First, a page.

68 (100 %)

Lower RRTI (n)

 

5 (15 %)

30 (44 %)

 Pneumonia

 

9 %

19 %

 Bronchitis

 

15 %

31 %

Upper RRTI (n)

 

34 (100 %)

54 (79 %)

 Sinusitis

 

79 %

57 %

 Pharyngitis

 

15 %

16 %

 Tonsilitis

 

6 %

10 %

na not applicable.

Fig. 4

Distribution of variants for COMT rs4680 in 34 CFS patients with RRTI and 40 CFS patients without RRTI. As control 68 non-CFS patients with RRTI were analysed. Statistic analysis was performed with two-tailed Chi-Square/Fisher’s exact test with *p < 0.05 between the variant Met/Met and Met/Val, and the major variant Val/Val.

To study if this association of Met with RRTI was seen in non-CFS patients as well we analyzed an additional cohort of 68 patients, who had presented due to RRTI at our outpatient clinic (patient characteristics shown in Table 3) for the prevalence of these COMT variants. In this cohort the frequency of the Met variant was similar to CFS patients without RRTI (71 %). Further, neither an association of COMT variants with IgG3 and IgG4 levels (Fig. 5) nor with IgE levels (not shown) was found.
Fig. 5

IgG3 and IgG4 levels in 68 non-CFS patients with RRTI with COMT and FKBP5 SNP. Statistic analysis was performed with the Kruskal–Wallis test followed by post hoc testing via two-tailed Mann–Whitney U test with Bonferroni adjustment for multiple testing.

Discussion

In this study, we analyzed polymorphisms of genes regulating the metabolism of neurotransmitters and cortisol in CFS patients. We found no difference in the prevalence of the SNPs for COMT rs4680, FKBP5 rs1360780 and CRHR1 rs12944712 in CFS patients compared to controls. However, we observed elevated IgE levels, diminished IgG3 levels and an enhanced susceptibility to RRTI in patients with the hypofunctional Met variant for COMT SNP rs4680. Further, diminished IgG4 levels were associated with the wild type allele of the SNP rs1360780 in comparison to the variant of FKBP5.

First of all, our observation of similar frequency of the COMT SNP in CFS patients and controls is in contrast to previous reports. A study of Sommerfeldt et al. showed a higher prevalence of the COMT SNP rs4680 in adolescent CFS patients [22]. In contrast, our patients fulfilling Fukuda and Canadian criteria were at least 18 years old. For our healthy control group, we reached allelic frequencies with 0.59 for the G variant and 0.41 for the A variant of the COMT SNP that are comparable to data supplied by the NCBI dbSNP Short Genetic Variations Database that quote 0.64 for the G and 0.36 for the A variant. Another study postulated SNPs for COMT and CRHR1, identified by a calculation model, as predictive biomarkers for CFS [23]. Restrictively, this analysis included five different SNPs for COMT and three SNPs for CRHR1, with the SNPs rs4680 and rs13060780 that were analyzed in our study not present in the study of Goertzel et al.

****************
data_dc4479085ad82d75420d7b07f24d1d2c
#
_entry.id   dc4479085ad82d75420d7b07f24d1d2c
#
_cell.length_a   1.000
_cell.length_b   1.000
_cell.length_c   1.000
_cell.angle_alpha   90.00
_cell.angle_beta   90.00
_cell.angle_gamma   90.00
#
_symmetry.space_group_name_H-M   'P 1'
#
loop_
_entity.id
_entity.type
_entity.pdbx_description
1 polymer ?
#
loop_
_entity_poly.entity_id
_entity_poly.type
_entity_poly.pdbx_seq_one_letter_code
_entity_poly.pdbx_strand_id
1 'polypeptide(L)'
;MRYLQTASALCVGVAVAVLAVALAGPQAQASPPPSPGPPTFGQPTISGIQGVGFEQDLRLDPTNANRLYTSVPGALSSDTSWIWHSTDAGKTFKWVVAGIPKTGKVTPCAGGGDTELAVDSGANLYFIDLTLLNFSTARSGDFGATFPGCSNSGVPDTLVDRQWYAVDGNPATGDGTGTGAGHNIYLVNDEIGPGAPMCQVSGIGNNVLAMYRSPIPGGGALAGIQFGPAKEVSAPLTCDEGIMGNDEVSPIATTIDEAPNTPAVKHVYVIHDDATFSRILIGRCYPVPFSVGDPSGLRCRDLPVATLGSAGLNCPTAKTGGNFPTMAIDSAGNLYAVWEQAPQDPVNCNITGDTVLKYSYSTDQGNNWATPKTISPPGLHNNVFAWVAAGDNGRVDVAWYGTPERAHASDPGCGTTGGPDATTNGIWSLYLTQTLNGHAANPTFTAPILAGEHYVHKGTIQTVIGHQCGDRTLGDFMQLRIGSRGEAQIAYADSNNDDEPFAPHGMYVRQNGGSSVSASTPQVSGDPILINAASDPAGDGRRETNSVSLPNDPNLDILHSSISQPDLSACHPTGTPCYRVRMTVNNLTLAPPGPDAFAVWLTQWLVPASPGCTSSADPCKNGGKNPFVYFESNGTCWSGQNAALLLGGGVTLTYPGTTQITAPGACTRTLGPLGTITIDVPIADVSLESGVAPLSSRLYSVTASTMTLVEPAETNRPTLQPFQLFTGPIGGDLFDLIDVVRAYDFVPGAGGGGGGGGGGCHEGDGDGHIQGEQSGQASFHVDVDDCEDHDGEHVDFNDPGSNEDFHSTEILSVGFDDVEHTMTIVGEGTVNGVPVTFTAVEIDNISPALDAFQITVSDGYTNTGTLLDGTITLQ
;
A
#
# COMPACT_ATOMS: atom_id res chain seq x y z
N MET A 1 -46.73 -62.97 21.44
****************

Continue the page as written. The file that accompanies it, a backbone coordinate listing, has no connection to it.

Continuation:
A focus in our work was set on the analysis of the hypofunctional Met variant of COMT that is linked to a diminished degradation of catecholamines leading to enhanced norepinephrine and cortisol. Enhanced cortisol levels were previously shown in healthy subjects with the hypofunctional Met/Met variant of COMT rs4680 [3335]. In line with this, we observed significantly higher cortisol levels in CFS patients with the COMT haplotype Met/Met compared to the Val haplotypes. Also polymorphisms in FKBP5 and CRHR1, both regulating the cortisol response to stress, were associated with changes in HPA axis reactivity [27, 36]. However, in these studies the genotypes were not correlated to cortisol or norepinephrine levels. No significant difference in cortisol was found for FKBP5 and CRHR1 in our patients.

Inflammation is regulated by neuroendocrine hormones including glucocorticoids and catecholamines [37]. Immune cells are known to express receptors for both cortisol and norepinephrine [38, 39]. In COMT deficient mice minor changes mainly in male animals were found with total number of T-, and B-cells and T-cell proliferative response decreased, but no impact on NK cell cytotoxicity, oxygen radical production and immunoglobulin production [40]. However, the influence of stress and infections on the immune function was not studied in this model. In a comprehensive study of immune parameters in CFS patients we had observed diminished immunoglobulin subclass levels in 25 % of CFS patients predominantly of IgG3 and IgG4 (Guenther et al. unpublished). Further we found an association of IgG3 deficiency and susceptibility to RRTI. Therefore, we were interested to see if there is an association of the COMT SNP rs4680 Met variant with immunoglobulin levels and RRTI. Lower levels of IgG3 but not of the other immunoglobulins were found in CFS patients with the Met variant. The half-life of IgG is dependent on the neonatal FcRn, which recycles and protects IgG from degradation. IgG3 has a shorter half-life as the other IgGs which is due to the lower affinity of IgG3 to FcRn [41]. Steroids decrease FcRn expression and function [42]. Thus, due to its shorter half-life IgG3 may be more susceptible to the suppressive effects of steroids. We could also observe that the Met variant is associated with enhanced susceptibility to RRTI. Interestingly, we found no enhanced frequency of Met alleles in a group of patients with RRTI without CFS. One possible explanation for this finding is that the dysregulation of cortisol production and immune cell sensitivity to steroids described in CFS patients [10, 1719] makes CFS patients with the Met variant more susceptible to the immunosuppressive effect of cortisol.